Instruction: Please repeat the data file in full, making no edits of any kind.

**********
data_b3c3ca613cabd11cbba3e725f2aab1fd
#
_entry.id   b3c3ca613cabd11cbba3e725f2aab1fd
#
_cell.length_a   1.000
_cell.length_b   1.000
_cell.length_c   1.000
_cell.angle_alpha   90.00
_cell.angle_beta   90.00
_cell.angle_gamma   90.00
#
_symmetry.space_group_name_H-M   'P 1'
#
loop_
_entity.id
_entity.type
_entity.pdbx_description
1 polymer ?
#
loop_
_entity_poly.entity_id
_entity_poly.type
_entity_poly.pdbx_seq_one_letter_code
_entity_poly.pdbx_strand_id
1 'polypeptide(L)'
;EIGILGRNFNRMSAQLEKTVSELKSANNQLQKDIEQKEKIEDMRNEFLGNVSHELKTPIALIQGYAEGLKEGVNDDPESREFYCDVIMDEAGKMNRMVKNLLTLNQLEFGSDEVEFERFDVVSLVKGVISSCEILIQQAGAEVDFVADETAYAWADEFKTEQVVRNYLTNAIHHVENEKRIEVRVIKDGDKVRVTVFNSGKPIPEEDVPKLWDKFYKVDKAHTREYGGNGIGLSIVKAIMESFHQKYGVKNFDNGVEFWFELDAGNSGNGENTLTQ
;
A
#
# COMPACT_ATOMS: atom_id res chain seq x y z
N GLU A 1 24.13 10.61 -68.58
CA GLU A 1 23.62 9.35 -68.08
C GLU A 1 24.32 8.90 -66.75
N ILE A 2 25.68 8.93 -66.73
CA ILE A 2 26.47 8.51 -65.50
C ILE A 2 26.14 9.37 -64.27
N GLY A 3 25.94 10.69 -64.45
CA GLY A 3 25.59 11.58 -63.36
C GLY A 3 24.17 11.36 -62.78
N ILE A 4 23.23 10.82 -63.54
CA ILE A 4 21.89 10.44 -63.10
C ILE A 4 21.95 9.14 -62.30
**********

data_b3c3ca613cabd11cbba3e725f2aab1fd
#
_entry.id   b3c3ca613cabd11cbba3e725f2aab1fd
#
_cell.length_a   1.000
_cell.length_b   1.000
_cell.length_c   1.000
_cell.angle_alpha   90.00
_cell.angle_beta   90.00
_cell.angle_gamma   90.00
#
_symmetry.space_group_name_H-M   'P 1'
#
loop_
_entity.id
_entity.type
_entity.pdbx_description
1 polymer ?
#
loop_
_entity_poly.entity_id
_entity_poly.type
_entity_poly.pdbx_seq_one_letter_code
_entity_poly.pdbx_strand_id
1 'polypeptide(L)'
;EIGILGRNFNRMSAQLEKTVSELKSANNQLQKDIEQKEKIEDMRNEFLGNVSHELKTPIALIQGYAEGLKEGVNDDPESREFYCDVIMDEAGKMNRMVKNLLTLNQLEFGSDEVEFERFDVVSLVKGVISSCEILIQQAGAEVDFVADETAYAWADEFKTEQVVRNYLTNAIHHVENEKRIEVRVIKDGDKVRVTVFNSGKPIPEEDVPKLWDKFYKVDKAHTREYGGNGIGLSIVKAIMESFHQKYGVKNFDNGVEFWFELDAGNSGNGENTLTQ
;
A
#
# COMPACT_ATOMS: atom_id res chain seq x y z
N GLU A 1 24.13 10.61 -68.58
CA GLU A 1 23.62 9.35 -68.08
C GLU A 1 24.32 8.90 -66.75
N ILE A 2 25.68 8.93 -66.73
CA ILE A 2 26.47 8.51 -65.50
C ILE A 2 26.14 9.37 -64.27
N GLY A 3 25.94 10.69 -64.45
CA GLY A 3 25.59 11.58 -63.36
C GLY A 3 24.17 11.36 -62.78
N ILE A 4 23.23 10.82 -63.54
CA ILE A 4 21.89 10.44 -63.10
C ILE A 4 21.95 9.14 -62.30